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The Keep of Okehampton Castle (Landscape with Ruined Castle overlooking a River) (Welsh Landscape with a Ruined Castle)
Manchester City Galleries
Richard Wilson (1713/14-1782)
The Keep of Okehampton Castle (Landscape with Ruined Castle overlooking a River) (Welsh Landscape with a Ruined Castle)
c.1771-72 (undated)
Oil on canvas
169.5 x 163.5 cm
66 3/4 x 64 3/8 in.
1903.5
P174
Landscape scene looking across a fast-running river towards the ruins of Okehampton Castle in Devon on a hillside amongst dense green trees. A single figure stands on the left bank of the river, looking out across the water. A rocky outcrop is visible in the foreground and in the distance are hills and trees beneath a hazy sky.
Bangor 1925; London 1925 (61 - Landscape with Ruins); Manchester 1925 (58 - Landscaope with Ruins); Manchester, British Art, 1934; Hull 1936 (39); London, Cardiff and New Haven 1982-83 (134)
Painted together with P175 Lydford Waterfall, Tavistock for William 2nd Viscount Courtenay (1742-1788), probably in 1771; 3rd Viscount Courtenay, sold Christie's 27 April 1816 (80 - Wilson. A Grand Landscape, picturesque view of the Remains of Okehampton Castle, the Park and River, painted with the usual warmth and spirit that distinguish the finer performances of this great Landscape Painter, and in his best style of colouring); Thomas Agnew & Sons; sold Christie's, 15 June 1901 (80), bt Agnew; sold 1903 to Manchester Art Gallery
Solkin emphasised the consistently sober palette in both P174 and P175, stressing deep greens and browns, with little in the way of extraneous or reflected colour in the foliage and land masses.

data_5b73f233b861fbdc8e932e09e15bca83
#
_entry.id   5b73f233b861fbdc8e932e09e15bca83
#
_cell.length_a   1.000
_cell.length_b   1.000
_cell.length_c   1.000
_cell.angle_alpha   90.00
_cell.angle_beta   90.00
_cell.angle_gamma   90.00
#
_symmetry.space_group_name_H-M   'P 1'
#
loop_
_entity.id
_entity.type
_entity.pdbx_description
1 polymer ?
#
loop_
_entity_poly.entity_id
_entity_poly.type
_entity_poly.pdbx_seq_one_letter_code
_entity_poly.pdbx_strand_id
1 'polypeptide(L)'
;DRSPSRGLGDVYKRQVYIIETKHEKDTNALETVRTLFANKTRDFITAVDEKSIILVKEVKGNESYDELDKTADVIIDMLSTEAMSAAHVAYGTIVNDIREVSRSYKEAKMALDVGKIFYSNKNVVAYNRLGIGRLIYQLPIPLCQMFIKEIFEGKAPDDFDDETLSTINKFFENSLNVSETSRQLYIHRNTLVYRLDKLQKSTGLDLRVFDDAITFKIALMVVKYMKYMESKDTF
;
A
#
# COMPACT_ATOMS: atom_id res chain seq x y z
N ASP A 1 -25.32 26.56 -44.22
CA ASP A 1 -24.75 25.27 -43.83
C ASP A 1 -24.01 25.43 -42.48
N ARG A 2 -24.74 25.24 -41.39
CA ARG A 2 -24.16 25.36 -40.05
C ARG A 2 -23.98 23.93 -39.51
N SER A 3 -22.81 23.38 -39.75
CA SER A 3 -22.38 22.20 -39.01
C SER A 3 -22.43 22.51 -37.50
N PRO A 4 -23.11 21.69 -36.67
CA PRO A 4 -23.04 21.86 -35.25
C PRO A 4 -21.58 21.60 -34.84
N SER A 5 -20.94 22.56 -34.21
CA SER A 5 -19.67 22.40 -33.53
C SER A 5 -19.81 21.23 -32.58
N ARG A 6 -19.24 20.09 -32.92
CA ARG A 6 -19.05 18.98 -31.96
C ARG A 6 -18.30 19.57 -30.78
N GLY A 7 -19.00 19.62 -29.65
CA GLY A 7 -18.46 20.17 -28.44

Solkin has noted that Okehampton Castle had belonged to the Courtenays, titular earls of Devon, for several centuries, though at some point prior to 1769 it had passed out of the family's possession.
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Pendant: P175 Lydford Waterfall, Tavistock, National Museum Wales, Cardiff (NMW A 63)
This is one of a pair of Devon views, the other being P175 Lydford Waterfall, Tavistock. Both were painted for the 2nd Viscount Courtenay of Powderham Castle, Devon in or just after 1771. The title, pairing and identification of the patron were based by David Solkin on evidence in Memorandum Book of Richd. Wilson R.A., Victoria & Albert Museum (P.94-1921), ff. 1-6. Solkin also observed that P174 and P175 both correspond precisely in handling to what might be expected from this point in Wilson's career, having stylistic affinities to his contemporary Wynnstay views (P165 & P166). He also drew attention to the indebtedness of both Devon scenes to Jacob van Ruisdael and 17th century Dutch landscapes, notably in their particularity, as well as pointing to their pre-Romantic emotive appeal as portrayals of the Picturesque (castle) and Sublime (cataract).
WGC, p. 184, pl. 52a; Solkin 1982, pp. 239-41; Manchester City Art Gallery, Concise Catalogue of British Paintings, vol 1, 1976